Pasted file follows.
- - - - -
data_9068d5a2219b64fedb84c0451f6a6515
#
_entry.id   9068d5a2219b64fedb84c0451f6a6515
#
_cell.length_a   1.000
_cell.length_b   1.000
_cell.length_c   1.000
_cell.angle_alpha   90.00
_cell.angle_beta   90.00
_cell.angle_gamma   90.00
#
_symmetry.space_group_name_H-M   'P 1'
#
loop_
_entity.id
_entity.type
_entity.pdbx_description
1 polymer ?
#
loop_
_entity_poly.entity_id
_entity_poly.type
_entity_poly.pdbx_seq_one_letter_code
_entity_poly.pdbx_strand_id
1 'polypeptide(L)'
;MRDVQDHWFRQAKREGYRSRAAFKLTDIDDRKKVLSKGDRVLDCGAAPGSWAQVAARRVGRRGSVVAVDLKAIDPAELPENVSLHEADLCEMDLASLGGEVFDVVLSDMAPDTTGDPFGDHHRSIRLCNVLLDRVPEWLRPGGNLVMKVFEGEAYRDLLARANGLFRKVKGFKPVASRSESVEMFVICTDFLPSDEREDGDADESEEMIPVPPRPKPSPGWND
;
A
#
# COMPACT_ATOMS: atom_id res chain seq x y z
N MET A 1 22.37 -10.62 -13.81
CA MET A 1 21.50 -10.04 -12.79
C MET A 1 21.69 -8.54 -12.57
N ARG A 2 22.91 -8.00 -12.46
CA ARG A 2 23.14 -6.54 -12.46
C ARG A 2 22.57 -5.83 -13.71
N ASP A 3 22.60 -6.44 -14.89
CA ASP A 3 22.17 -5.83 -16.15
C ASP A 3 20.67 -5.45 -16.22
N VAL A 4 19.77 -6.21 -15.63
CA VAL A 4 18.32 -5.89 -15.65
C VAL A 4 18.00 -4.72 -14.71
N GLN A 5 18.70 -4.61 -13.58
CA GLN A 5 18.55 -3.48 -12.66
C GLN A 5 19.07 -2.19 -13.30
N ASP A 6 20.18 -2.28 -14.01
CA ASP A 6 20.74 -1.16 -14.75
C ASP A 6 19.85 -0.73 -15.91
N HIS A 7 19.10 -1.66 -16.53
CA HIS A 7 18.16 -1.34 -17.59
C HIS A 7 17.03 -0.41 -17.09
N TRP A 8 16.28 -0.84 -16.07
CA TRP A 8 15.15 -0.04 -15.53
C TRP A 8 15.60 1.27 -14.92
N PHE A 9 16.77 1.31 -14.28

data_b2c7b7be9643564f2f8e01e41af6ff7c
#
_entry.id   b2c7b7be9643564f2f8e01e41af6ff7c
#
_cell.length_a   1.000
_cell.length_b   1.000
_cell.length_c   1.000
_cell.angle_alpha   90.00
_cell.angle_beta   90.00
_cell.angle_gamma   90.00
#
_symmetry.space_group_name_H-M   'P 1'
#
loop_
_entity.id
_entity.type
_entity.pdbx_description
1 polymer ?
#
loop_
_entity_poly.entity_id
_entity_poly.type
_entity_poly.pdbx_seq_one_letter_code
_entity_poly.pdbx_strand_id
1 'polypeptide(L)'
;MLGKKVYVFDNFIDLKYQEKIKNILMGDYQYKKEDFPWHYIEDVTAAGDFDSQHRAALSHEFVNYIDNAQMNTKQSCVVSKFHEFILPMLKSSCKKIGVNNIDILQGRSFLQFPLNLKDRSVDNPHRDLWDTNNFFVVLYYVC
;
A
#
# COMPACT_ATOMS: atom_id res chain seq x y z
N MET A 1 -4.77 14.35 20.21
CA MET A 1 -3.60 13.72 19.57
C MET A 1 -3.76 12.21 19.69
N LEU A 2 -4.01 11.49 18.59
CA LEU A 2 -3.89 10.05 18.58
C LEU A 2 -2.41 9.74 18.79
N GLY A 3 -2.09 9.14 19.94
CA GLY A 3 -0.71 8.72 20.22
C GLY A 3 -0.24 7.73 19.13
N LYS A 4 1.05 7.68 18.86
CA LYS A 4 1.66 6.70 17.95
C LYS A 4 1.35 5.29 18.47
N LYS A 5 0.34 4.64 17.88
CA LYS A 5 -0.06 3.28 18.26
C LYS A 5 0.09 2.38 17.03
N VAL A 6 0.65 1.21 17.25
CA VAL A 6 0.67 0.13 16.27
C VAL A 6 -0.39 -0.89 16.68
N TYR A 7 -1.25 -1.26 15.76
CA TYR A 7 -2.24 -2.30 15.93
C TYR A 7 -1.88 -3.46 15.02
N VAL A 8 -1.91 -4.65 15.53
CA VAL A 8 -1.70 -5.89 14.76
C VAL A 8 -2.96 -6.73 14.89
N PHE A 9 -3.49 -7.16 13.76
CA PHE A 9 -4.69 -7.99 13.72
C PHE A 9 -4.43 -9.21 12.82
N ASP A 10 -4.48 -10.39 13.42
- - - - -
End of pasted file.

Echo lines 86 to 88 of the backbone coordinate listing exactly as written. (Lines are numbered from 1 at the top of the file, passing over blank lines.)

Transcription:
N MET A 1 -4.77 14.35 20.21
CA MET A 1 -3.60 13.72 19.57
C MET A 1 -3.76 12.21 19.69